Although Dick Hensold has played a number of musical styles over the years, his first passion was early music. He got a Recorder major from Oberlin Conservatory, and worked with the Chicago Early Music Consort for a few years before he moved to Minnesota in 1984. There he played with the Lyra Concert Baroque Orchestra, performing about 15 different recorder concertos. He also played with Ex Machina, Circle of Sound, and did a few ad hoc programs on the St. Paul Early Music Series, the two most memorable of which were a program of lute and recorder music with lutenist Dirk Freymuth, and a baroque hurdy-gurdy program with masters of the 18th-century French hurdy-gurdy Claude Tailhades and Bob Green. He has also worked on a number of projects at the Children’s Theater Company, The Guthrie, Theatre de la Jeune Lune, and others, on several of which he served as music director. One project, Ruth MacKenzie’s Kalevala, released a CD on Northside Records in 1998.
Dick states that "Cape Breton fiddle tunes are really fun to play on Northumbrian smallpipes, since their style is inherently crisp and rhythmic, with similarities to the Northumbrian staccato style". His interest in the music of Cape Breton Island goes back 10 years or more, and At Celtfest 2005 (in British Columbia), he met Troy and Kenda MacGillivray from Antigonish, Nova Scotia, and was inspired both by their deep, effortless, and spirited virtuosity, and their comments and encouragement. Troy MacGillivray recorded one of his compositions later that year on his solo album.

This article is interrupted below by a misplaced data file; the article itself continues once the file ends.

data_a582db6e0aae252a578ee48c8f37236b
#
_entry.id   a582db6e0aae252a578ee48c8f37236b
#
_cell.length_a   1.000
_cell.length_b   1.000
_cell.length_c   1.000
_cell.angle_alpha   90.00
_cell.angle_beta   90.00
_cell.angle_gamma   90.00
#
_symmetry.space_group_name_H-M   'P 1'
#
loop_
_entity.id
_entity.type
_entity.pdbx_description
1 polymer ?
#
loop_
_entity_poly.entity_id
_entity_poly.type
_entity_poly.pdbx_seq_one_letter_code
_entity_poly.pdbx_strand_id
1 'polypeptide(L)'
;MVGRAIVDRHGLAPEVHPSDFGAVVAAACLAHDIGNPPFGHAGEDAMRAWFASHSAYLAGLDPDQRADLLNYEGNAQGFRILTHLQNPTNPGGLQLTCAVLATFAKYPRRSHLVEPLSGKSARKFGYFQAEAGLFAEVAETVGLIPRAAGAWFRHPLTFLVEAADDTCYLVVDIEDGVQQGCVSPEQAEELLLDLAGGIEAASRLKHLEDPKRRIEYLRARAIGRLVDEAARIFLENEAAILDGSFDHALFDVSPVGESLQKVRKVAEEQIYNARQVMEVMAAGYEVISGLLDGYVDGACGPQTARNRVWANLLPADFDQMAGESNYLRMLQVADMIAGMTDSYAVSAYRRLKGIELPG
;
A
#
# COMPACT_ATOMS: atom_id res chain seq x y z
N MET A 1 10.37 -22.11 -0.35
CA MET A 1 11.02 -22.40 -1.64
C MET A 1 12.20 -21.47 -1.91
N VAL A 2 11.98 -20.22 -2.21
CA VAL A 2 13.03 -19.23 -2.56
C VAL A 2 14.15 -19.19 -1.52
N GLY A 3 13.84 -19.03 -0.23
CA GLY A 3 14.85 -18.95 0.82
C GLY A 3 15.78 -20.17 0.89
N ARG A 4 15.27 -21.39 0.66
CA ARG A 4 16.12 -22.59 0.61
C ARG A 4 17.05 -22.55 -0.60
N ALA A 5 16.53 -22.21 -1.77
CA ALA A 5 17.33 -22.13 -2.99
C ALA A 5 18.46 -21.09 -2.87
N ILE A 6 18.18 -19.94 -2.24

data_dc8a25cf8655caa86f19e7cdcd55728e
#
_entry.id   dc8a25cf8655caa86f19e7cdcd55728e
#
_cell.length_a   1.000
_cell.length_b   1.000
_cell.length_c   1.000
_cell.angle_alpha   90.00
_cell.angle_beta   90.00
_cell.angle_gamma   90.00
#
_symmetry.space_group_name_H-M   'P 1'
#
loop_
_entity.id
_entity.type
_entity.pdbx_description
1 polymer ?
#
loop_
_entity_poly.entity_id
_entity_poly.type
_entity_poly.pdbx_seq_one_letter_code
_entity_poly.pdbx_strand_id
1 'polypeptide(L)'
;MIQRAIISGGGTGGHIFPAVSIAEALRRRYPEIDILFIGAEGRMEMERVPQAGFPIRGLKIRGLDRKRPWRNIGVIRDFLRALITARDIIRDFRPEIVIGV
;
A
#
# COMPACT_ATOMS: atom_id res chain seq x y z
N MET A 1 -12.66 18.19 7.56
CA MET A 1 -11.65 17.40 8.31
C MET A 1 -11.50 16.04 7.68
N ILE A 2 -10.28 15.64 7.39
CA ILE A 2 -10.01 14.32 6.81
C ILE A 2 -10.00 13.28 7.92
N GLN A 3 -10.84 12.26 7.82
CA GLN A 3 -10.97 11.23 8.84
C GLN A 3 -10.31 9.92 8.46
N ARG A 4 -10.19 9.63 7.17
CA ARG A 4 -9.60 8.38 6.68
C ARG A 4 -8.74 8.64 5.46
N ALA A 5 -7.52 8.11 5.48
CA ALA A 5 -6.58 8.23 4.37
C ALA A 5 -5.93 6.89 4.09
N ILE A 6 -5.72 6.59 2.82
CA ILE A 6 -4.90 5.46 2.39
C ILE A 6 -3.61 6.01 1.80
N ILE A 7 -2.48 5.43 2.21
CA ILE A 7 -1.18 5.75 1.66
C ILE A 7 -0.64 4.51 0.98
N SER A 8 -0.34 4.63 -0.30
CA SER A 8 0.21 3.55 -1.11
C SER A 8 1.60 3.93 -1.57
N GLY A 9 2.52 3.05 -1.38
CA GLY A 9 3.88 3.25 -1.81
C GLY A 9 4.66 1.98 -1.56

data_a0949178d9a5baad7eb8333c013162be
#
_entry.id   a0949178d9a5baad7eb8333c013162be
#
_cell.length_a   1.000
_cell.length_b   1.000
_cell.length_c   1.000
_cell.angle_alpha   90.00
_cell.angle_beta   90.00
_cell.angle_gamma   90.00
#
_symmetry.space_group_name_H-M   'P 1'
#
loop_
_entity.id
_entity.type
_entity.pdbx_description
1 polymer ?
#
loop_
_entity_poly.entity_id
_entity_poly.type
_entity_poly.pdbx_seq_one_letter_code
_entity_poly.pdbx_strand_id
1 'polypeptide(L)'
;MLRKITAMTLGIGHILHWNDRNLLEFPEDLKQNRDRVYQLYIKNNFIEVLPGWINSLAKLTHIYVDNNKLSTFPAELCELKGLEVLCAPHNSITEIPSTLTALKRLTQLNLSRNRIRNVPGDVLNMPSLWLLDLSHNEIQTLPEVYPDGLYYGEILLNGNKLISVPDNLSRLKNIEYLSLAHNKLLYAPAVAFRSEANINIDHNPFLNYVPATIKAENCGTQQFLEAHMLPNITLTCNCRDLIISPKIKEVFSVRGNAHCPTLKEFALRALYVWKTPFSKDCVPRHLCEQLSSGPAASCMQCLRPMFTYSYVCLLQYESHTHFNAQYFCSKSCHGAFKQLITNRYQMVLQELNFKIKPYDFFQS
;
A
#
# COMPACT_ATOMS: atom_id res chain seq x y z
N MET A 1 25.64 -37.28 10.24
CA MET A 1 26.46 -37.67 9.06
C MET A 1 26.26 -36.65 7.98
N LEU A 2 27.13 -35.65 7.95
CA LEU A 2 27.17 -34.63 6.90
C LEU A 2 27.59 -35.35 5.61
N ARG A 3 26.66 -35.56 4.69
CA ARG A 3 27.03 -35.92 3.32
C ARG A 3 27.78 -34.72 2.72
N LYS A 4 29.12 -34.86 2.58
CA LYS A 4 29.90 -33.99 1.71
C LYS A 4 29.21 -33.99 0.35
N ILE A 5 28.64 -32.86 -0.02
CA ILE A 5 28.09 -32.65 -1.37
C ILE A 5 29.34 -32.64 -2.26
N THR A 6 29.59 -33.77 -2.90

He also had an opportunity to study with violinist David Greenberg and Highland piper John MacLean in Halifax (2005-present). In 2006 he received the highest honor awarded to independent artists in the upper Midwest region, the Bush Artist Fellowship, in the Traditional and Folk Arts category (the fellowship is from the [Archibald] Bush Foundation in St Paul; no relation to America's presidential dynasty). He used the grant for study and research, and for travel to Scotland, England, and Cape Breton Island, Nova Scotia. And also for buying more bagpipes!
“Dick Hensold is a master piper with an exquisite touch.”
_ City Pages, Minneapolis, MN
Joining Andrea and Dick will be Pianist Tyson Chen. Tyson is a freelance pianist, accompanist, and piano teacher based in Ottawa, Ontario and Cape Breton, Nova Scotia.